The Beauty of Worn Rings

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rings, wedding, marriageOne Saturday not long ago, I was sitting in my living-room and Colin, my 5-year-old grandson, was on my lap. I don’t remember what we were doing — watching “Peppa Pig” on TV or reading a Dr. Seuss book or playing out another episode of “Good Guys vs. Bad Guys,” I’m sure.

Colin grabbed my left hand. “Pops,” he said, “why do you have two rings on your fingers?” I thought about telling him they are precious metals — at least precious to me —┬ábut then I would have had to explain the word “precious,” and who knows where that conversation would have led?

On my ring finger is a gold band inlaid with three small diamonds. I’ve worn it for 28 years, 6 months — and counting.

“This is my wedding ring,” I told him. “I got it when I married Mimi. It reminds me that I’m her husband and that she loves me.”

On my pinky finger is a silver band engraved with the words “May Prayer Strengthen.” Not particularly valuable, I paid a few bucks for it in a Catholic gift shop, wore it for quite a while, then lost it. I rediscovered it only a couple of months ago and have worn it every day since then. “This one,” I said, “is to remind me to pray.”

I have to be honest: both rings have seen better days. The wedding ring, though still attractive, no longer is a circle. It’s flat on the bottom; I must have banged it on something to bend it. That means it fits pretty snugly on my finger. The diamonds could use some polish and the gold some brushing to recapture the sparkle.

The prayer ring looks even more the worse for wear. It also is slightly misshapen. The shine is dim, with some of the metal coating chipped away so that the duller undercoating shows.

I’m not going to say that like my rings, my marriage and my prayer life have seen better days. But what is it they say about a house that has a noticeable amount of clutter? “It looks lived in.”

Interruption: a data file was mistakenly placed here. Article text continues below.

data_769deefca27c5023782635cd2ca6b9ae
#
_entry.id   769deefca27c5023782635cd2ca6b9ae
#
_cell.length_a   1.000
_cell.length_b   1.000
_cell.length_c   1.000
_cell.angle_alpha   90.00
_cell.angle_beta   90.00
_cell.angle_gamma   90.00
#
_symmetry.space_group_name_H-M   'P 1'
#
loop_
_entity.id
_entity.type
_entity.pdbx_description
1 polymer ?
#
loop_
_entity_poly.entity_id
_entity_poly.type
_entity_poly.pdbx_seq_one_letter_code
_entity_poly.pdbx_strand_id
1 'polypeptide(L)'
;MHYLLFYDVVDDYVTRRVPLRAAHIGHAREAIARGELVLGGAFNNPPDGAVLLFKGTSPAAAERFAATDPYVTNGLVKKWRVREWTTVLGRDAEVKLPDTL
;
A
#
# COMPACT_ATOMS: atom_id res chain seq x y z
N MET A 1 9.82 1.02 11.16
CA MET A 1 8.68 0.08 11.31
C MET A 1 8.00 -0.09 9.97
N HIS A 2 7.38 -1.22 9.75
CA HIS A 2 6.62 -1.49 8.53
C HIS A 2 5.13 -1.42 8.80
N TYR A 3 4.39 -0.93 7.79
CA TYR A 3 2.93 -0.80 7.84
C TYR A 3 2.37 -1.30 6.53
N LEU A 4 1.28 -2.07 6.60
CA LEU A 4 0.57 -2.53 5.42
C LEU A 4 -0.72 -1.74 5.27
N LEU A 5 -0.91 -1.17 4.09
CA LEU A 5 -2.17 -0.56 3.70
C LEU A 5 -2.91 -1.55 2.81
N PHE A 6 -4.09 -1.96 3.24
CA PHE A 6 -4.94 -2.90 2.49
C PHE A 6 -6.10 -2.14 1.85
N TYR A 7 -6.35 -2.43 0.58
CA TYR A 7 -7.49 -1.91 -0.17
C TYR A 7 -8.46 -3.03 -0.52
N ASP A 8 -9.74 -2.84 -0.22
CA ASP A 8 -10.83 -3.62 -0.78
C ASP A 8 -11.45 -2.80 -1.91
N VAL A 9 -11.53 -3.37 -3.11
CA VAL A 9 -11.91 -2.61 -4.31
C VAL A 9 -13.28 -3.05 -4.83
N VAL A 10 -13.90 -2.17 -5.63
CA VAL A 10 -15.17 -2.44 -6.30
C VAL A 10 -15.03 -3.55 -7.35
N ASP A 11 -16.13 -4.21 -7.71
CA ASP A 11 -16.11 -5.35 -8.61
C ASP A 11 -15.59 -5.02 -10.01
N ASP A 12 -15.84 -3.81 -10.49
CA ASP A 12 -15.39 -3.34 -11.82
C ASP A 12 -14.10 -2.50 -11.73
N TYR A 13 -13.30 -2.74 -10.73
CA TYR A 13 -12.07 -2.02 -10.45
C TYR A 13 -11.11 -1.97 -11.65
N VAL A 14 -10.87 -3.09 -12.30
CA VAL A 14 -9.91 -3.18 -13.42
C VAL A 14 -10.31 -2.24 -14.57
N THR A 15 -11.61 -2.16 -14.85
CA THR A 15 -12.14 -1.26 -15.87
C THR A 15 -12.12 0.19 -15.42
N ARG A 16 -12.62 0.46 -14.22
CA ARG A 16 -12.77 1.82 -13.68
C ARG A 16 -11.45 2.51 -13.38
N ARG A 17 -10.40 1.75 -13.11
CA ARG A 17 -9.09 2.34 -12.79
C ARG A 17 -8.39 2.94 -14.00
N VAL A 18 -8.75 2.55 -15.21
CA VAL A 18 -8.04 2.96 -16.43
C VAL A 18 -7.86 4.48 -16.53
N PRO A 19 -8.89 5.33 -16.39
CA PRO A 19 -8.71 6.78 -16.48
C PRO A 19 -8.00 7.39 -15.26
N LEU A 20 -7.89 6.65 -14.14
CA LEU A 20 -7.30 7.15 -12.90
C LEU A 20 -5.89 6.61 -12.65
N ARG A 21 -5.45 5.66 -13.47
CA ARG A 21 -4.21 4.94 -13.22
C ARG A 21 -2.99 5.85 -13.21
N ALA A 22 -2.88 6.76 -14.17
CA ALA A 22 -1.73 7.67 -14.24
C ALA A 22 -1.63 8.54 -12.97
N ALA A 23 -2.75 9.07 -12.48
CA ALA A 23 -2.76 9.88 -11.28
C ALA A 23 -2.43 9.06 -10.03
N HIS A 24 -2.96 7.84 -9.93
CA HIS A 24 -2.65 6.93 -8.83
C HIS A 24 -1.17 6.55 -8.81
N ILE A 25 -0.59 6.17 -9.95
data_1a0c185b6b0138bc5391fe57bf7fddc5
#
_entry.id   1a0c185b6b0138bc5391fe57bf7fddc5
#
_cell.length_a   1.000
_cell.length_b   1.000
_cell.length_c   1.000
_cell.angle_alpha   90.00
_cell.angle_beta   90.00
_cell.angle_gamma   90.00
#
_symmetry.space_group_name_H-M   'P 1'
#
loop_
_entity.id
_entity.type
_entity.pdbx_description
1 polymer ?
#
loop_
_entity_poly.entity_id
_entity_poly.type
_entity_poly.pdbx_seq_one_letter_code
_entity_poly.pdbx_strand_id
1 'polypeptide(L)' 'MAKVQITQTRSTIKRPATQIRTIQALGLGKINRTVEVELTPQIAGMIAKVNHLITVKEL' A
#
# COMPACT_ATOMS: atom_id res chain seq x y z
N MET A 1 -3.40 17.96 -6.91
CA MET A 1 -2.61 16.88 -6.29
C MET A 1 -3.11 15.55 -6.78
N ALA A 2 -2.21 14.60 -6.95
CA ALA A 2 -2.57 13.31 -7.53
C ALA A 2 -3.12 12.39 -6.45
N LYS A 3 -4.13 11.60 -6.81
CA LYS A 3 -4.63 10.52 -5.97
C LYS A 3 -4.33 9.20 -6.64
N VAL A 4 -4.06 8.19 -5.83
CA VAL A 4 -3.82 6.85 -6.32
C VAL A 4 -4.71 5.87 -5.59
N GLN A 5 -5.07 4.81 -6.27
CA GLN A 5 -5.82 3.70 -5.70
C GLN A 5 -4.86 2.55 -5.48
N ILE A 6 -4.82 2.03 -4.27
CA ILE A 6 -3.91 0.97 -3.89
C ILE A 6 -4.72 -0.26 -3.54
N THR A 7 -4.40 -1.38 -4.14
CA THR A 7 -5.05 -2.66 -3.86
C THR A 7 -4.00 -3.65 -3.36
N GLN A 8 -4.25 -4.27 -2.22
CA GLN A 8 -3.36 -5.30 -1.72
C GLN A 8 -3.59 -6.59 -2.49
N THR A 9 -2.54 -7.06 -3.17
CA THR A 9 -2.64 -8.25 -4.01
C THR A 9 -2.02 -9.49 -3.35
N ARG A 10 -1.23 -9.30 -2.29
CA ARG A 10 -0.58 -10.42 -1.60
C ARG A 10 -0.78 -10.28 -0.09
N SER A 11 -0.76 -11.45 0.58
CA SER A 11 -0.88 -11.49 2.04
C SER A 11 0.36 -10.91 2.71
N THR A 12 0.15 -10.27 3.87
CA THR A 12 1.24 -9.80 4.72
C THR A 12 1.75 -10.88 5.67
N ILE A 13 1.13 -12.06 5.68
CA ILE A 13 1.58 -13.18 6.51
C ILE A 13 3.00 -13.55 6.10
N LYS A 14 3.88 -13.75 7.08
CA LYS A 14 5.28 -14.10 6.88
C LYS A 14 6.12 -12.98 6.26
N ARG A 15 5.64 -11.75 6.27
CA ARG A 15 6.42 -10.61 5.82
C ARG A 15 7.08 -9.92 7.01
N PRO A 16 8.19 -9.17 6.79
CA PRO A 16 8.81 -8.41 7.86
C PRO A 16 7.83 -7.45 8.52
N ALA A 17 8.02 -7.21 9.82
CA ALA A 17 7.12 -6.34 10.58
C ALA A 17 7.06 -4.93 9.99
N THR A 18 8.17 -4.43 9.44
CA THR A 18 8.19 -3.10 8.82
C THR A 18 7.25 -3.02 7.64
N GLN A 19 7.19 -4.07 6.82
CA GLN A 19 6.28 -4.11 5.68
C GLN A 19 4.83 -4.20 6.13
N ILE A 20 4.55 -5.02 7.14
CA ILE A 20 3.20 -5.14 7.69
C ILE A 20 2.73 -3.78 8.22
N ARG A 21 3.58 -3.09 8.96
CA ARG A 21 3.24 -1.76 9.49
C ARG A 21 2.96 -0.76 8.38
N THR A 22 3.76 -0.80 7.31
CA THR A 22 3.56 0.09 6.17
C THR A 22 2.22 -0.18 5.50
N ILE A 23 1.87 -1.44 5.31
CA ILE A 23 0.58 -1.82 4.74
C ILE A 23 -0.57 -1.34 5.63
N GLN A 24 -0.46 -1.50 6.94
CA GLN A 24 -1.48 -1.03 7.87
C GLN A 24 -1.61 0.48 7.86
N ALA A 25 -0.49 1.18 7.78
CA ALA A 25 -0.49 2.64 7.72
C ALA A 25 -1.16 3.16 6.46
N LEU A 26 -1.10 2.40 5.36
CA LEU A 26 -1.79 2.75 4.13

Well, my prayer life and my marriage look lived in. I think that’s a good thing.

Faith is a relationship. Like many relationships, our connection with God can get a little beat up. We can fall out of touch for a while, not feel like there is anything in common. We can find ourselves totally dependent. We can get angry, hurt, confused. We can have moments of indescribable elation in His Presence. I have been through all of that with God. And yet I can’t imagine a life without Him and our love.

As for my marriage, Donna and I are different than we were 30 years ago. Our relationship has evolved. There was a time when she spent hours every day home with four children, while I worked deep into the night. We didn’t have much time together. Every moment alone together was savored. We didn’t necessarily have goals — we were trying to get through life the best we could.

We each have different careers now than we did even 15 years ago and the kids don’t need us the way they once did. There has been sickness and health, richer and poorer, better and worse. We have had stretches where we depended completely upon each other, moments of incredible elation together. There has been anger, hurt, confusion. We could have separated long ago when encountering hurdles or challenges — thus giving ourselves a chance to start over with a shiny new ring and relationship with someone else. And yet I can’t imagine a life without my wife and our love.

My youngest daughter will be married in April, when she and her fiance will be 23. After hearing the news, some of my daughter’s co-workers tried to talk her out of it. They thought she was too young and didn’t see the point of getting married when divorce is so prevalent — like it’s inevitable. “You’ll grow apart eventually,” they said. Kara responded angrily that she looks forward to growing with Tom and thus closer together.

I feel sad for those people, just as I feel for those people who can’t maintain their faith during challenging times with God. They may never get to know the joy that comes from wearing a couple of imperfect yet comfortable rings.

The rings really are beautiful.

 

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About Author

Mike Eisenbath has been married to Donna for 30 years; they have four adult children and two grandsons. He was an award-winning sportswriter for 23 years, including 18 at the St. Louis Post-Dispatch with duties that included covering the St. Louis Cardinals and Major League Baseball. Severe depression forced him out of that career. He continues to write, with a monthly column in the St. Louis Review and his www.eisenbath.com website featuring reflections on topics such as his Catholic faith and mental illness. Mike is a frequent speaker and radio guest involving those subjects. Among his three books is Hence My Eyes Are Turned Toward You: Confronting Depression With Faith and the Prayer of Jehoshaphat.